Yomuri Shimbun reports that the Japanese government aims to restart about 10 of the nation’s idle nuclear reactors by this summer, when electricity demand is expected to increase.
According to sources, the government is considering resuming its work on compiling the nation’s new basic energy plan, with the aim of announcing it by the end of this fiscal year ending in March.
It hopes about 10 nuclear power reactors will resume their operations under the new plan.
The cost to Japan’s economy and the utilities’ finances is heavy. Japan imported a record 87.5 million tonnes of LNG last year, at a cost of $69 billion, according to customs-cleared import data. Imports of thermal coal were also at record levels.
Hundreds of technicians and engineers are camped out in Tokyo hotels trying to revive Japan’s nuclear industry.
“Only the framework of the safety criteria was decided, not the details, so the dialogue between the NRA and power companies to work out the specifics is taking time,” said Seiichi Nakata, Project Leader, Department of Policy, Communication and International Affairs at the Japan Atomic Industry Forum.
And once the checks are done, reactors must undergo planned inspections, which took as long as two months under the previous regime, as well as get the go-ahead from local authorities before they can be turned back on. The plants are being treated as if they have just been built and are seeking certification to start operating for the first time.
Interviews with utility and nuclear industry staff, regulators and government officials reveal a climate of uncertainty, frustration and long hours.
A taskforce of some 90 NRA inspectors dispatch orders and requests to hundreds of staff from regional utilities seconded to the capital and camped out for months in business hotels near the regulator’s headquarters. As many as 2,800 staff at Mitsubishi Heavy are involved in dealing with utilities’ requests on specifications and other data, the company said.
Kyushu Electric Power Co, Hokkaido Electric Power Co, Kansai Electric Power Co and Shikoku Electric Power Co say they have each stationed scores of employees in Tokyo to respond to queries from the regulator.
A typical working day for them lasts from 8 a.m. to 11 p.m. They stay in cheap business hotels within a quick commute of the NRA headquarters in a leafy district of central Tokyo. One of those, the Hotel Unizo in Shimbashi, a bustling district of bars and restaurants, charges 11,000 yen ($110) a night. To keep costs in check, some companies offer staff a daily allowance of as little as 1,500 yen for meals, and no laundry, said one person close to the safety review process.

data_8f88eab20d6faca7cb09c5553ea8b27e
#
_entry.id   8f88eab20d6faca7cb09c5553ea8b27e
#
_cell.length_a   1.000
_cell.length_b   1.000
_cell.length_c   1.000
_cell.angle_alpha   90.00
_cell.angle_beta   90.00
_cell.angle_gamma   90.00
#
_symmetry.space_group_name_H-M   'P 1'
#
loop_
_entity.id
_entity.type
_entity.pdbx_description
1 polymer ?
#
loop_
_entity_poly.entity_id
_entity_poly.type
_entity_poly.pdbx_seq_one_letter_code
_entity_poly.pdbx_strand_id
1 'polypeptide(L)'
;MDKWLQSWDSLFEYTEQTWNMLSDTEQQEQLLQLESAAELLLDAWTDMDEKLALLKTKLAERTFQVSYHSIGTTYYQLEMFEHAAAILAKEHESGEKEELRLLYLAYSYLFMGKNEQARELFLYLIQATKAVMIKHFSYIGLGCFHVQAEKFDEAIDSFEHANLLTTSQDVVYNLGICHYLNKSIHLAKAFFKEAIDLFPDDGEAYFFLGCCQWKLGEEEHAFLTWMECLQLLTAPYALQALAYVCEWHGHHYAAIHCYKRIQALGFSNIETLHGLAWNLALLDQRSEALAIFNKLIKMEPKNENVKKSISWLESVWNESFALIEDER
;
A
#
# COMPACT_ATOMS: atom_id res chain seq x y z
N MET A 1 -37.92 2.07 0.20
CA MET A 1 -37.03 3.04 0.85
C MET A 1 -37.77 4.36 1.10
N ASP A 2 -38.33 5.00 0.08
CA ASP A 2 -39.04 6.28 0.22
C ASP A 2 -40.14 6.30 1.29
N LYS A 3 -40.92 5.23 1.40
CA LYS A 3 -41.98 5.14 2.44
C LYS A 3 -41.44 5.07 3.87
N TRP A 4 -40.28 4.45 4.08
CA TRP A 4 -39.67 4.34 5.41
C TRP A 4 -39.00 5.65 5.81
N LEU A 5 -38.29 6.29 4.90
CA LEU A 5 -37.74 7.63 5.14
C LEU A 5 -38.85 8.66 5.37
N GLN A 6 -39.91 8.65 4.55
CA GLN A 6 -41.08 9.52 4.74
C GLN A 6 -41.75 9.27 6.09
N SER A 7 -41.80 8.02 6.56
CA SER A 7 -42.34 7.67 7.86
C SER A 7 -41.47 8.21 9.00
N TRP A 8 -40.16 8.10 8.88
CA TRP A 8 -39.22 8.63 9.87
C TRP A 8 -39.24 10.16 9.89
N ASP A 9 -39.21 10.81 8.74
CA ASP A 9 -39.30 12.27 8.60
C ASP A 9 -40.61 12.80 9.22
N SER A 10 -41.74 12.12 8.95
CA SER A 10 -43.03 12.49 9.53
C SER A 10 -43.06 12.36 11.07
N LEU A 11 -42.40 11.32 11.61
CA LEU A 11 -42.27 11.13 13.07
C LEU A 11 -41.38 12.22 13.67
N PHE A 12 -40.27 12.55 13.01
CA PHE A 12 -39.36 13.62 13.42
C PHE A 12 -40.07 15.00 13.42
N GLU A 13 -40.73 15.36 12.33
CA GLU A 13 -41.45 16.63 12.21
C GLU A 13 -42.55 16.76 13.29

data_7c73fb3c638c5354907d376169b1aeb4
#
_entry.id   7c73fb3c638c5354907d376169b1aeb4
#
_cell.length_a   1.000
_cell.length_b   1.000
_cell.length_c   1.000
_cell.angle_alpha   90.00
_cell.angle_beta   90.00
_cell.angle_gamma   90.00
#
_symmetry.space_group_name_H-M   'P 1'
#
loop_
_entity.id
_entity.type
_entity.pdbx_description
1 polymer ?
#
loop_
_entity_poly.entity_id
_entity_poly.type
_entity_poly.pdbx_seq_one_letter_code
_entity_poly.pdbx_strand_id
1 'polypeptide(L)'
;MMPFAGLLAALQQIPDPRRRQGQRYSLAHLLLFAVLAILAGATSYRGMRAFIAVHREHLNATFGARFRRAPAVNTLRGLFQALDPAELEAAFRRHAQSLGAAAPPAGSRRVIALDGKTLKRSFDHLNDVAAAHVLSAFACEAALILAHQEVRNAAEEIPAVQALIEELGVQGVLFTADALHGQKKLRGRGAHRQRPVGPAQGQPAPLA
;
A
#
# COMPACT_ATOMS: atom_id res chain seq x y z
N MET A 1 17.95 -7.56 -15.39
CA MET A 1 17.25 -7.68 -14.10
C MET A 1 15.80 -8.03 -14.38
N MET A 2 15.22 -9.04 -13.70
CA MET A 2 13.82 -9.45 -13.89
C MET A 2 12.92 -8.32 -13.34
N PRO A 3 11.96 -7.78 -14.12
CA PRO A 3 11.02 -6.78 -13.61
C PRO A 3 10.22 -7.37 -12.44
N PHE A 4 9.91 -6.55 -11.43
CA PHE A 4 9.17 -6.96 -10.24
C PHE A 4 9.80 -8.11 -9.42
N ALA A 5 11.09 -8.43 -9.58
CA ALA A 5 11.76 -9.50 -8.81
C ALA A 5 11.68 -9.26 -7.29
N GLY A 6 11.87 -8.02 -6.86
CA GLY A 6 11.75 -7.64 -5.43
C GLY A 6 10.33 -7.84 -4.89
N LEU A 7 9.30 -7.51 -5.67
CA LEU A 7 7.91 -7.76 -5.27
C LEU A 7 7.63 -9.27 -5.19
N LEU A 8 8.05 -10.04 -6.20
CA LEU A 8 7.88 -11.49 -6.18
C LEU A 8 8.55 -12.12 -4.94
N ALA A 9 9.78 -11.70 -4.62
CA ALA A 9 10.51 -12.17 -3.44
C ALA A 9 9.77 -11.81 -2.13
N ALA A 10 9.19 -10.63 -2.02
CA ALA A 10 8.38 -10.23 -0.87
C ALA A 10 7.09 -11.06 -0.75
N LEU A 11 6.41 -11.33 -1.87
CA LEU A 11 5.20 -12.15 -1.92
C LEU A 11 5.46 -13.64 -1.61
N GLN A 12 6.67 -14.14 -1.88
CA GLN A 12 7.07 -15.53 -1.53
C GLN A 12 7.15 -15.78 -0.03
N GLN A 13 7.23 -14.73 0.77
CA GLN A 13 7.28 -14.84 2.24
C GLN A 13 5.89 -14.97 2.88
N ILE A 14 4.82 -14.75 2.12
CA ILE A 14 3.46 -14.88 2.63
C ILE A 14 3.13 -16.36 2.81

Any downtime not spent returning home to visit families is used to prepare for more meetings with the regulator.
Politics looking more positive
The government’s work on the new plan was suspended to avoid negatively influencing the candidate supported by the ruling bloc during the Tokyo gubernatorial race that ended Sunday.
According to a draft of the plan, nuclear power generation is defined as an “important basic source of electricity that is part of the nation’s infrastructure.”
The government aims to resume operations of nuclear power plants under the plan, after their safety is confirmed by the ongoing screenings of the Nuclear Regulation Authority.
To make up for the shortfall of electricity supply, domestic power firms have been taking measures to increase the output capacity of their thermal power plants. However, this led to an increase in fuel imports, resulting in a rise in electric rates by about 20 percent, from levels before the Great East Japan Earthquake in 2011. The higher rates had the effect of increasing the financial burden on corporate businesses and household economies.
Power companies have applied to the NRA for safety reviews to resume operations of 16 reactors at nine plants. The safety screenings are said to be smoothly proceeding for the No. 3 reactor at Shikoku Electric Power Co.’s Ikata plant in Ehime Prefecture; the Nos 1 and 2 reactors at Kyushu Electric Power Co.’s Sendai nuclear power plant in Kagoshima Prefecture; and the Nos. 3 and 4 reactors of Kyushu Electric Power Co.’s Genkai plant in Saga Prefecture. The safety reviews are expected to be completed by April at the earliest.
To resume nuclear plant operations, however, the consent of respective local governments is needed.
Environment Minister Nobuteru Ishihara is considering assuring the local governments of aid for their disaster prevention measures.
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